Abuse report vindicates Labour stand on supine deal with religious orders
21 May 2009
The Report of the Commission to Inquire into Child Abuse establishes the truth of the exchanges between myself and the then Taoiseach, Bertie Ahern, in 2003 and 2004 about the Indemnity Deal concluded in secret by Dr. Michael Woods on behalf of the Ahern government in his final day as Minister for Education in 2002. At the time the Labour Party was alone in trying to raise the alarm bells about the supine surrender by Ahern's government to the Religious Congregations.
Nine times alone during 2003, I raised the matter on Leaders Questions with the then Taoiseach, Bertie Ahern. We got little support from any other side of the House at the time, but the extent of the compensation paid and the full details now revealed in the Ryan Report vindicate the concerns we raised.
The scale of the physical, emotional and sexual abuse meted out to thousands of young children revealed in the Ryan report has shocked Irish society to its core. We had all in the past heard vivid accounts of the experience of individual victims, but the cumulative impact of five volumes of such stories is shocking beyond belief.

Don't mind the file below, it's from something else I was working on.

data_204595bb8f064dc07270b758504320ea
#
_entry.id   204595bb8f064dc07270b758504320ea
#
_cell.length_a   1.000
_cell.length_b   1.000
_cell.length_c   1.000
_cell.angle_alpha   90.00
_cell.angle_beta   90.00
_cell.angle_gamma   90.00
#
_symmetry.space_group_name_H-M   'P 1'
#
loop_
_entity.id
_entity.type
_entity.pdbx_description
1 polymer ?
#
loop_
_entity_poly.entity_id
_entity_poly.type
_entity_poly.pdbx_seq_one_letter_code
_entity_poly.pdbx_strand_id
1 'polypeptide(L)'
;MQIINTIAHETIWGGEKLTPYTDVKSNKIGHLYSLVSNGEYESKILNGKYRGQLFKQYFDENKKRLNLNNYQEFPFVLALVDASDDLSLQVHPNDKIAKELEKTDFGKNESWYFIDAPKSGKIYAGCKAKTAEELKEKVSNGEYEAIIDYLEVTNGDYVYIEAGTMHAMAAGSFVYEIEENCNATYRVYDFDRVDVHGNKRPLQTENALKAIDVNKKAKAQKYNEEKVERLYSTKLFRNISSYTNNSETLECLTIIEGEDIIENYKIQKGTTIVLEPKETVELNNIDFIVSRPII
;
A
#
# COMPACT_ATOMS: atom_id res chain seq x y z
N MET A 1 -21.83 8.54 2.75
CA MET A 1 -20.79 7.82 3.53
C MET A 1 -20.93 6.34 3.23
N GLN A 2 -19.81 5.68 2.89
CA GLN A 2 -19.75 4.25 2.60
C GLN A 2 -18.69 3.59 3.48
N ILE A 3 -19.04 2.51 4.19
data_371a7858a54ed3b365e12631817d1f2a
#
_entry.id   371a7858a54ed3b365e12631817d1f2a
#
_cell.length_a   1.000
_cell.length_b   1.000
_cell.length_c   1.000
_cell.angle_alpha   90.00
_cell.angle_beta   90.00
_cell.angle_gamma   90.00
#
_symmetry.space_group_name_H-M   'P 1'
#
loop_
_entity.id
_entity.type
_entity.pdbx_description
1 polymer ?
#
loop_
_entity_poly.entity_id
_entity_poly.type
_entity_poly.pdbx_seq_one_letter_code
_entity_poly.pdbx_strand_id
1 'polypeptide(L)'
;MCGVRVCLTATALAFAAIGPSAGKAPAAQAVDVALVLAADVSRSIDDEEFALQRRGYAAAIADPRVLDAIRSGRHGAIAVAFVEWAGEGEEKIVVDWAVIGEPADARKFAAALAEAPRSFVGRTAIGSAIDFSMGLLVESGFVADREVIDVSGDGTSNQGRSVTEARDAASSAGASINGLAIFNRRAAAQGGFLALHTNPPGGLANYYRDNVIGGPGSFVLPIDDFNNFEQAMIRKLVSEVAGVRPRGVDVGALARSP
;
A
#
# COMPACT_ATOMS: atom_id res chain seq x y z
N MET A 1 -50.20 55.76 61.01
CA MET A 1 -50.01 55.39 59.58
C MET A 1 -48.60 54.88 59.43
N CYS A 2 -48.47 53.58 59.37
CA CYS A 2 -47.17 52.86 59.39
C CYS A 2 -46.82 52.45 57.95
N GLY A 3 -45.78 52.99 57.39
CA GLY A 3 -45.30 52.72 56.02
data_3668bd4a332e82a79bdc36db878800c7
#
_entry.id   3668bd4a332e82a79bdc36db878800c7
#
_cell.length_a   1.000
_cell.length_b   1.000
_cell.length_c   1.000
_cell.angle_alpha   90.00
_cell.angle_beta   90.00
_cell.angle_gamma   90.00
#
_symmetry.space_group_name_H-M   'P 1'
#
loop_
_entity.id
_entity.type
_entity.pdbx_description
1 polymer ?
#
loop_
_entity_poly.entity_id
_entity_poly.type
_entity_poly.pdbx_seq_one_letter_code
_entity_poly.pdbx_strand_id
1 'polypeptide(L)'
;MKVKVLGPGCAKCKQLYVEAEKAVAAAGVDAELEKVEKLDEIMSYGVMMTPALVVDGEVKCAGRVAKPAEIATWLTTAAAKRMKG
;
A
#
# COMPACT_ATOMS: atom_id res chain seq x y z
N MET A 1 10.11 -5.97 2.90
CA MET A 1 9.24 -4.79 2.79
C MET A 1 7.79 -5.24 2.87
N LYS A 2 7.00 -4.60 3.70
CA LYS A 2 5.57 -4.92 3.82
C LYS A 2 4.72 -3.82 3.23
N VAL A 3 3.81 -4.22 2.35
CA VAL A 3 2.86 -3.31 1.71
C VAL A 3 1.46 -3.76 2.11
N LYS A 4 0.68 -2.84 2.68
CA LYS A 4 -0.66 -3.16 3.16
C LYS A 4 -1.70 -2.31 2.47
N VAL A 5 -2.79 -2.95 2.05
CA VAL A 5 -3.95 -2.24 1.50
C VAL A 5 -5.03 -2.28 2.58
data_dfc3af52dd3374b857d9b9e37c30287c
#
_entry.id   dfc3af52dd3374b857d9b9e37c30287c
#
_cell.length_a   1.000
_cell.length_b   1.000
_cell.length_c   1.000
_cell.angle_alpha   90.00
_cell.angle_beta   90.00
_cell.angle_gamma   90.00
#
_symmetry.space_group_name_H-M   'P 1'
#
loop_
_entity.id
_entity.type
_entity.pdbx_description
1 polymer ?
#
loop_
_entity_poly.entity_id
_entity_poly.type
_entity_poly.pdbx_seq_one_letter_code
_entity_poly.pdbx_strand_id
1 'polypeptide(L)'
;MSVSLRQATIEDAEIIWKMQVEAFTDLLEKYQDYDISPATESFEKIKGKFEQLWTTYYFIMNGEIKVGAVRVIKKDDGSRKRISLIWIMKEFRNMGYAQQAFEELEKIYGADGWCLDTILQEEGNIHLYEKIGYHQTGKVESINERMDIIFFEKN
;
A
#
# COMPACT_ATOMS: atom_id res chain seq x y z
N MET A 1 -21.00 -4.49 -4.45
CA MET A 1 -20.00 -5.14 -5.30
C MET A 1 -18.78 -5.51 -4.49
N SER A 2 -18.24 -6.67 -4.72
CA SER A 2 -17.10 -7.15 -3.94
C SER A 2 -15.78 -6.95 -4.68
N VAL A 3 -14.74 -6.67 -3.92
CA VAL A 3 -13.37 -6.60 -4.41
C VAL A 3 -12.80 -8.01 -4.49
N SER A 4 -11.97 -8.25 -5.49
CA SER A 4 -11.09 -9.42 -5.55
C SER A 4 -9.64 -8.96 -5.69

Many of the victims have now received financial awards from the Redress Board, but in truth no amount of money could adequately compensate the children who were raped, abused, brutalised, neglected and exploited in these institutions.
However, the publication of the report has once again focussed attention on the extraordinary deal concluded by the then Minister for Education, Dr. Michael Woods, on his final day in office in 2002. The deal was agreed without a memo being brought to government and with limited involvement of the Office of the Attorney General. While the original recommendation of the Department of Finance was that the liability for financial compensation for the damage done to these children should be shared 50:50 between the state and the Religious Congregations. However, the deal agreed by Dr. Michael Woods capped the Congregations' liability to €127m, which we know now represents only around 10% of the actual cost.
There is now an unanswerable case for re-opening the Indemnity Deal. We now need to find an appropriate mechanism to allow the deal to be reopened and recast to reflect the appropriate share of liability between Church and State. We also need an independent investigation into all of the circumstances of the deal agreed by Dr. Woods on behalf of the government in 2002.